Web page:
For a decade or more, Fenway Park in Boston has been the hottest sports arena in the United States. Since the mid-1980s, when the Red Sox finally shook off nearly a century of lassitude and metamorphosed into one of sport’s most glamorous teams, not merely getting into the World Series but actually winning it twice, in 2004 and then again in 2007, for the first time since 1918, they have been on an incredible roll, one that ended this fall with a sickening thud. In a park with seating capacity of approximately 37,000 — the smallest in the major leagues — they have averaged above-capacity attendance for the past five years. A seat in Fenway is a rare and precious commodity, and as Glenn Stout points out in “Fenway 1912,” it is “now the most expensive ballpark in the country, with the average ticket price topping $50.”
It wasn’t always thus. In 1968, when I saw Fenway for the first time, attendance averaged under 24,000, and the glow of the miraculous 1967 season, when the team came out of nowhere to make the World Series and attendance more than doubled, threatened to wear off. A couple of friends and I bought tickets a few minutes before game time and had the park almost to ourselves. Ditto for later that fall, when I saw the Boston (now New England) Patriots of the American Football League play the New York Jets: plenty of empty seats and lots of leg room. Fenway was charming (it had been immortalized in 1960 by John Updike as “a lyric little bandbox of a ballpark”) but down at the heels; many people in Boston wanted to replace it with one of those circular, multi-purpose stadiums much in favor at the time.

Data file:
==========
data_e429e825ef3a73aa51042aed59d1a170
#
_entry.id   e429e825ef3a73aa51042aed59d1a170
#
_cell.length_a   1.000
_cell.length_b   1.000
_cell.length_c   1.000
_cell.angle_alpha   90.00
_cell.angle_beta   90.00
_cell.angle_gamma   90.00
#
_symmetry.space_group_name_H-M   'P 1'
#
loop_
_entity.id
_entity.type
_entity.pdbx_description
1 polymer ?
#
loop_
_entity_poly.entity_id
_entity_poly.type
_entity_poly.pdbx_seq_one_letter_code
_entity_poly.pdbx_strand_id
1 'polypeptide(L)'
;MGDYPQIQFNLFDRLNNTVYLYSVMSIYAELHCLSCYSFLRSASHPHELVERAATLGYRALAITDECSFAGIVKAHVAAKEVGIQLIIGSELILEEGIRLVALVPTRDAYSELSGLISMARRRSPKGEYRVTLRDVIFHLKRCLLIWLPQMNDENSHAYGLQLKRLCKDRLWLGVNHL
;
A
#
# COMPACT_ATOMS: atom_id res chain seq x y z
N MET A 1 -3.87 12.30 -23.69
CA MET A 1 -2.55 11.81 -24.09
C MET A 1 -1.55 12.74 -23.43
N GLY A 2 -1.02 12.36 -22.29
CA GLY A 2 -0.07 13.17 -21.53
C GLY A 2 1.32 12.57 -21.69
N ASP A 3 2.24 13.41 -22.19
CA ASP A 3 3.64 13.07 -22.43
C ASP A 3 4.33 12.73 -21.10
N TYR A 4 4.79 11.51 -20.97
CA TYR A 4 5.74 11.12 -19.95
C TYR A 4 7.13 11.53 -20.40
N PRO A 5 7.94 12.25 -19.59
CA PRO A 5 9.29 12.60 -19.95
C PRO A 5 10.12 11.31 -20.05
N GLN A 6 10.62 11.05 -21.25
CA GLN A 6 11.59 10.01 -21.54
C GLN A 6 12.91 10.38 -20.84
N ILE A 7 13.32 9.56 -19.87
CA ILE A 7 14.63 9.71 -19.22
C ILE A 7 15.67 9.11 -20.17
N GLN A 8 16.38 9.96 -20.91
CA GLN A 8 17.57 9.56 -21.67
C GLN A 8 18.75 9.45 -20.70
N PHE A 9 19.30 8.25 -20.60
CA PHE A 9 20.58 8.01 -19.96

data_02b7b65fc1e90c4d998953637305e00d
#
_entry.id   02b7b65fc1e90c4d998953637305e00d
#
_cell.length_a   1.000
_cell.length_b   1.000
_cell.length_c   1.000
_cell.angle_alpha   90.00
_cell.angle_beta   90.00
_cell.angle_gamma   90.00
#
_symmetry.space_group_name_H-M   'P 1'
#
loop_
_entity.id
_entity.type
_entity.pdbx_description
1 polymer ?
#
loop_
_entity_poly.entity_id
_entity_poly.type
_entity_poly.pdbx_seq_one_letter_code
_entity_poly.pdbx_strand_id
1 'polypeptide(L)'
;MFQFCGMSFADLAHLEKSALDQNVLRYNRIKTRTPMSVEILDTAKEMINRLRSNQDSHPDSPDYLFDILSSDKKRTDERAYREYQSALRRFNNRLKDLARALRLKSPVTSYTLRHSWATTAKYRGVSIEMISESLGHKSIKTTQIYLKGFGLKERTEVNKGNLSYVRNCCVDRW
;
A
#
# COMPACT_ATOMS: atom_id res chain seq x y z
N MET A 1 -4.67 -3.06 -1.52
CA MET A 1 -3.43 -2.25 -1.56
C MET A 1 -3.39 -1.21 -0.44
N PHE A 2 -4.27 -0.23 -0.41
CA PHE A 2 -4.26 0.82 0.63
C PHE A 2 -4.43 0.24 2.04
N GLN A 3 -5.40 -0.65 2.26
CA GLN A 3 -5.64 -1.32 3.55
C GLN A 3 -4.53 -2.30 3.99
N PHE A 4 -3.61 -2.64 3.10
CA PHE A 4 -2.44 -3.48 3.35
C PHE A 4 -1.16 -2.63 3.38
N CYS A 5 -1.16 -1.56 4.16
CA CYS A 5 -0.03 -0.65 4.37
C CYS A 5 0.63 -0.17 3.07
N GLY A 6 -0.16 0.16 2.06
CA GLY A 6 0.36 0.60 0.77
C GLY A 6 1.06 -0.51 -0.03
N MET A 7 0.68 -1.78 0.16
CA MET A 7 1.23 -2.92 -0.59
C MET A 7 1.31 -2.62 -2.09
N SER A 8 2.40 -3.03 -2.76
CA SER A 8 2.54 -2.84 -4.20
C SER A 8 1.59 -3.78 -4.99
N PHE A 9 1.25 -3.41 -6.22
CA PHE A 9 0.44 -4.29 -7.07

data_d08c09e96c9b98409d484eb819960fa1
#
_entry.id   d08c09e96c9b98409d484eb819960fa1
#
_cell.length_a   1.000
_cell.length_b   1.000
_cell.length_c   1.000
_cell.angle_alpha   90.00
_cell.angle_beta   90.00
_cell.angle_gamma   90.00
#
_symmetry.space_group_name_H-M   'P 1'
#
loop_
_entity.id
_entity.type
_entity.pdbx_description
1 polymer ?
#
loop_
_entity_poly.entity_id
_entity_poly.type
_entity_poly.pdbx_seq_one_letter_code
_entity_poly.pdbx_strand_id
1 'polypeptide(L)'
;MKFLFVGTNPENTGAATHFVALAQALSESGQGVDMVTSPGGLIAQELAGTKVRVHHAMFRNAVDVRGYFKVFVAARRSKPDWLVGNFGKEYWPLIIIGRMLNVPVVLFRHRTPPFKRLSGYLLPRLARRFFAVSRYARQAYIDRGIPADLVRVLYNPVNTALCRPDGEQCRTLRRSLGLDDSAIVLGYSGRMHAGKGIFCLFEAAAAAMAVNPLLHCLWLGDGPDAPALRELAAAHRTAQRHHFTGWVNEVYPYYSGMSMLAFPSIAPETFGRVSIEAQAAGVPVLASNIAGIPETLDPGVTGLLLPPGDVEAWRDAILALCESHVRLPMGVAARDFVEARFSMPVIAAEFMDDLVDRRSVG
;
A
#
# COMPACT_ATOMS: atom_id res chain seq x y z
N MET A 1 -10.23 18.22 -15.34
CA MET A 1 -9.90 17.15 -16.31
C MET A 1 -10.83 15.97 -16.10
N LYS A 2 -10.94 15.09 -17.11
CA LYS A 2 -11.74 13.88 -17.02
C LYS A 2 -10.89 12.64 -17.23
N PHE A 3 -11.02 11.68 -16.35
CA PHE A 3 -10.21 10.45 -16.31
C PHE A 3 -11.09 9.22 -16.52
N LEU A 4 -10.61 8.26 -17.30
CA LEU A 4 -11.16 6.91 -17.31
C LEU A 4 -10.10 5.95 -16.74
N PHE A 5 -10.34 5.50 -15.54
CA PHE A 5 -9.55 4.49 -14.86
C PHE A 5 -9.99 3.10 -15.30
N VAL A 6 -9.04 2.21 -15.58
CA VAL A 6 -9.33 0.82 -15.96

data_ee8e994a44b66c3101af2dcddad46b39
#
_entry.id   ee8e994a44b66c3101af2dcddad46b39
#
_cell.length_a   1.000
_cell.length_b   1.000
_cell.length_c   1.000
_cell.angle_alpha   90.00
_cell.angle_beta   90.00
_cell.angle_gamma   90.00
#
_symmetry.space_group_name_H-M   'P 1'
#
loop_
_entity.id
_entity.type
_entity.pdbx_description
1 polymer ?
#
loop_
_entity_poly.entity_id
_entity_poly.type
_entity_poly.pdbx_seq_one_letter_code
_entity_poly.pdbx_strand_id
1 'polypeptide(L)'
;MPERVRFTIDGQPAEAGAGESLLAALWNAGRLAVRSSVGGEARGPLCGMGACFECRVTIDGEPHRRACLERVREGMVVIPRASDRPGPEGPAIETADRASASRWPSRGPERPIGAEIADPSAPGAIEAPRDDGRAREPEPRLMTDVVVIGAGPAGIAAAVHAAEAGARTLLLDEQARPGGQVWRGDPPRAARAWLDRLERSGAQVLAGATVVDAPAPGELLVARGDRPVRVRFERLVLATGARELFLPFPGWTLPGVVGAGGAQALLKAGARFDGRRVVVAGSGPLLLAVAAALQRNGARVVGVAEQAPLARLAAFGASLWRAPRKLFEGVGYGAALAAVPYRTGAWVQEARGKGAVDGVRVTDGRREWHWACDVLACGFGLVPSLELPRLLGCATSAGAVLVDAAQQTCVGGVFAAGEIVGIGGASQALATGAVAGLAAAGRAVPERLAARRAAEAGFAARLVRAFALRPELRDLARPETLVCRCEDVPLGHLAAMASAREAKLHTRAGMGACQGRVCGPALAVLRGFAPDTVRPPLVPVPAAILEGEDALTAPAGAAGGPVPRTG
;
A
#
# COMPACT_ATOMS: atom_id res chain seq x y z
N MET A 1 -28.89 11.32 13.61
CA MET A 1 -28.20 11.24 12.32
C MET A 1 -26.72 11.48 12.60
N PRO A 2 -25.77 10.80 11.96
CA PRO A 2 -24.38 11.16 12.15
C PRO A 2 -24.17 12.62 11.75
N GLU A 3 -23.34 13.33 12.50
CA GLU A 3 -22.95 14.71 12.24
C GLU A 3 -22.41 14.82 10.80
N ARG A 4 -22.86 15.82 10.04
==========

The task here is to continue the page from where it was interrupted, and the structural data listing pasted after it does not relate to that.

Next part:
In the more than four decades since I first saw it, Fenway has been remodeled and modernized to a fare-thee-well, its lovely field and eccentric measurements well preserved but its quaintness shoved aside by “an ever more efficient delivery system for food, beverages, merchandise, and memorabilia,” making it a kissing cousin of Nationals Park and other ballparks of more recent manufacture. Still, it is one of the few truly magical places in American sports — the others that come to mind are Wrigley Field in Chicago, Lambeau Field in Green Bay and Augusta National Golf Club in Georgia — and watching a game there is an experience not soon forgotten, one that I have been privileged to enjoy perhaps two dozen times.
Stout, who edits the annual volume of “Best American Sports Writing,” takes as his subject not Fenway today, however — the quotes above are from his book’s penultimate page — but Fenway as it came into existence in the winter of 1911-12 and as the scene of five games of the 1912 World’s Series (as it was then called), one of the most thrilling in the long history of what sportswriters call the Fall Classic. It’s a fascinating story, and Stout tells it very well. To be sure in “Fenway 1912,” as in almost all books about sport, there’s more play-by-play than is really necessary to the tale, but too many years of reading too many books about sport have accustomed my eyes to glazing over during these passages, and no doubt yours can do the same.
Fenway was built at a crucial point in baseball history. Competition between the older National League and the young American League (in which the Red Sox played) had settled into an orderly rivalry that climaxed each year with the series, and the old ramshackle ballparks were being replaced by sturdier concrete-and-steel structures less susceptible to fire. Stout writes: